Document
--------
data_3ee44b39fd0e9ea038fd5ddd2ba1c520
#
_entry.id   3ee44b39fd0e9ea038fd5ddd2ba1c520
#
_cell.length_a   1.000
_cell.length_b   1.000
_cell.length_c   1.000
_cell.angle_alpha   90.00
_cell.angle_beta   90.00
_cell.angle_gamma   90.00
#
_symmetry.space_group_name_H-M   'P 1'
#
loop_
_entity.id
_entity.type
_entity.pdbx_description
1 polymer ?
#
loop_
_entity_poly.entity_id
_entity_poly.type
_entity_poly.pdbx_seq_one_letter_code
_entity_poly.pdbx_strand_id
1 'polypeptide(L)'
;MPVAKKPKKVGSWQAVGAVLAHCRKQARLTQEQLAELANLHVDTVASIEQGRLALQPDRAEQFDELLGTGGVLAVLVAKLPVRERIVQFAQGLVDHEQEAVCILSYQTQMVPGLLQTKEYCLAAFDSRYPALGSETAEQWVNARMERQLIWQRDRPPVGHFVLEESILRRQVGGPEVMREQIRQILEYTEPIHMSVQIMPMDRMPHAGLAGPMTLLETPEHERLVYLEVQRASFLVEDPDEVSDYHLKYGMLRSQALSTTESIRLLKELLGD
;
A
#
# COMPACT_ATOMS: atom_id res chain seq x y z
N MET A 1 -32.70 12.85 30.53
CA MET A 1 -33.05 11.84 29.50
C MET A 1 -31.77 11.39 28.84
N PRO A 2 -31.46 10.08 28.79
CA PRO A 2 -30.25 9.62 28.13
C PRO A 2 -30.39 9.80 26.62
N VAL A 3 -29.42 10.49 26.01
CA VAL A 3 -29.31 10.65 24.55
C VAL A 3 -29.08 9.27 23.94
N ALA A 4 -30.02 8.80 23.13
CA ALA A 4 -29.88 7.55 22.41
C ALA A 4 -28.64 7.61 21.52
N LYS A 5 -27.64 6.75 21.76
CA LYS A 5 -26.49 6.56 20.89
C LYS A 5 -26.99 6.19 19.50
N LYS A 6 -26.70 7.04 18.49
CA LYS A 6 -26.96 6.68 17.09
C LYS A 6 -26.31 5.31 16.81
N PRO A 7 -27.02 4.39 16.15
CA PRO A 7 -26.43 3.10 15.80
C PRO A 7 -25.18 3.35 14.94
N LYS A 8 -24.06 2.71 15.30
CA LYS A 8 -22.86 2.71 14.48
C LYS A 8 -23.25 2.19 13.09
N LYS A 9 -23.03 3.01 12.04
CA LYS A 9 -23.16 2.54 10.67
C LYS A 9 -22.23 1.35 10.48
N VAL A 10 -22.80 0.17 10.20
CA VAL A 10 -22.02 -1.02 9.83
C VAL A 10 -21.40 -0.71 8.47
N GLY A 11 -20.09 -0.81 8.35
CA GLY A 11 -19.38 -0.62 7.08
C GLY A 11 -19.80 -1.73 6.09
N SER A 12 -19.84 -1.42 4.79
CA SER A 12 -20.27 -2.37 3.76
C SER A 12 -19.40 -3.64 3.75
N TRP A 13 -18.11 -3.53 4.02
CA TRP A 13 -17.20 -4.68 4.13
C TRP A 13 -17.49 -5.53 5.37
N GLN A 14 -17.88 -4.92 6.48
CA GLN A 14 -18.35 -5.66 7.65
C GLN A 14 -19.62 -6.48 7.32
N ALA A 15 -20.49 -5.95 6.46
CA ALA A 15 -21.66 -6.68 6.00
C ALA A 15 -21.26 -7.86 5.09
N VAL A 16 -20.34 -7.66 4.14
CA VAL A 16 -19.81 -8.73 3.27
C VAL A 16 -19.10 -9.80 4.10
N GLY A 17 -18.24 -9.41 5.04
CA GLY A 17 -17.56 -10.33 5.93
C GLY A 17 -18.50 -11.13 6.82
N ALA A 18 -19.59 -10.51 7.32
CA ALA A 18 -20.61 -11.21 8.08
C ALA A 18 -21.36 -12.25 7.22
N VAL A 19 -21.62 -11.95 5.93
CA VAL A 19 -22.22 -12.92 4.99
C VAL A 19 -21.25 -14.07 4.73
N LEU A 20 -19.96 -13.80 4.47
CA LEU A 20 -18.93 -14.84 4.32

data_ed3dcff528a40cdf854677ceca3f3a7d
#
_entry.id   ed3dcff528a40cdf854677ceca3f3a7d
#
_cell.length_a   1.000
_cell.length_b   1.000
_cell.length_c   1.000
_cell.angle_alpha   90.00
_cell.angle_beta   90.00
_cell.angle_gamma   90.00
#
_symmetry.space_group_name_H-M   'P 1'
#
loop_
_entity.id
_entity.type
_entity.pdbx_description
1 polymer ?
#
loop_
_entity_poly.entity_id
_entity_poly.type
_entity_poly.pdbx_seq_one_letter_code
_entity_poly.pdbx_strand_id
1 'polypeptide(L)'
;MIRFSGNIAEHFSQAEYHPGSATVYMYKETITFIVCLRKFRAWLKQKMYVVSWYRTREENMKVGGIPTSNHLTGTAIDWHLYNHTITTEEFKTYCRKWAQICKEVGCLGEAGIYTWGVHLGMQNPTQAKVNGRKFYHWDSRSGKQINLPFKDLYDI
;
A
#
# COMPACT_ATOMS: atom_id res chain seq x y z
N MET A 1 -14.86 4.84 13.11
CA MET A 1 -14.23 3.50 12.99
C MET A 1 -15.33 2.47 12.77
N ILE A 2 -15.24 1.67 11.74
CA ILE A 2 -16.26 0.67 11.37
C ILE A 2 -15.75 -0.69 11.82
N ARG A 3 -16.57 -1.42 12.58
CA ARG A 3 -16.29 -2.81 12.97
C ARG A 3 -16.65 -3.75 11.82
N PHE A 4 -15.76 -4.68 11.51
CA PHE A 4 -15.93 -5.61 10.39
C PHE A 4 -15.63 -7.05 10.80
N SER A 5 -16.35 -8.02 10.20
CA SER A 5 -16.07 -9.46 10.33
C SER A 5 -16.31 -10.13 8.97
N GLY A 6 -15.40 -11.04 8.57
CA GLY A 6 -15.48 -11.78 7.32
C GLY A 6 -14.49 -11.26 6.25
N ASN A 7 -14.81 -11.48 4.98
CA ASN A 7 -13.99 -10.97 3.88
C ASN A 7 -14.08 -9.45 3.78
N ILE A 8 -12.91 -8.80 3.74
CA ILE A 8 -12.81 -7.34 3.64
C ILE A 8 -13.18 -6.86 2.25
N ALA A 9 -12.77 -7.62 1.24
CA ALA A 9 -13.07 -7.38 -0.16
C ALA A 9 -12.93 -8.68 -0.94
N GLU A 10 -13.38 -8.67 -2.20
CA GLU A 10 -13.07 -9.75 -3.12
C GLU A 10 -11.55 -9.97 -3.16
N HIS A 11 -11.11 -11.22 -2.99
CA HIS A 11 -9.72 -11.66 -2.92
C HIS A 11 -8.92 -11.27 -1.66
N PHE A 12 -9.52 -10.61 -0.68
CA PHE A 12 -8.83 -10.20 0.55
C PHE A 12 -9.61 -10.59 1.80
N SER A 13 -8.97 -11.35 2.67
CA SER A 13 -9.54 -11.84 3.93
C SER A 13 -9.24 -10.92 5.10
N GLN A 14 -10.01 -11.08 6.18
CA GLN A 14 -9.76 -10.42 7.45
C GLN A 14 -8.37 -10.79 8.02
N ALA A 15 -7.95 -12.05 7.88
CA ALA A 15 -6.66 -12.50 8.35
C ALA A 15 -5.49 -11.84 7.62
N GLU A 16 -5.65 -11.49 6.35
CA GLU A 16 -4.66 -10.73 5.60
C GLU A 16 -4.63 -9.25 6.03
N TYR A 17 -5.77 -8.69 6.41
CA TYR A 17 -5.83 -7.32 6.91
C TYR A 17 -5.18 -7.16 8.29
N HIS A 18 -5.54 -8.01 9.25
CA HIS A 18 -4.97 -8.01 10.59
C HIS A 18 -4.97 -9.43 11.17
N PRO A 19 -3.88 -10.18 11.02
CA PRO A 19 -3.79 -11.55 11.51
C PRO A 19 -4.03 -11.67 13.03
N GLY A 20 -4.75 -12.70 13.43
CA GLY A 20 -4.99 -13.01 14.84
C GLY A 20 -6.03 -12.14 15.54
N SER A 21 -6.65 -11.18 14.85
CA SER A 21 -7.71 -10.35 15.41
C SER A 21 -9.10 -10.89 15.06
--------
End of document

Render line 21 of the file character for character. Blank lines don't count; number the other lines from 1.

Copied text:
_entity_poly.entity_id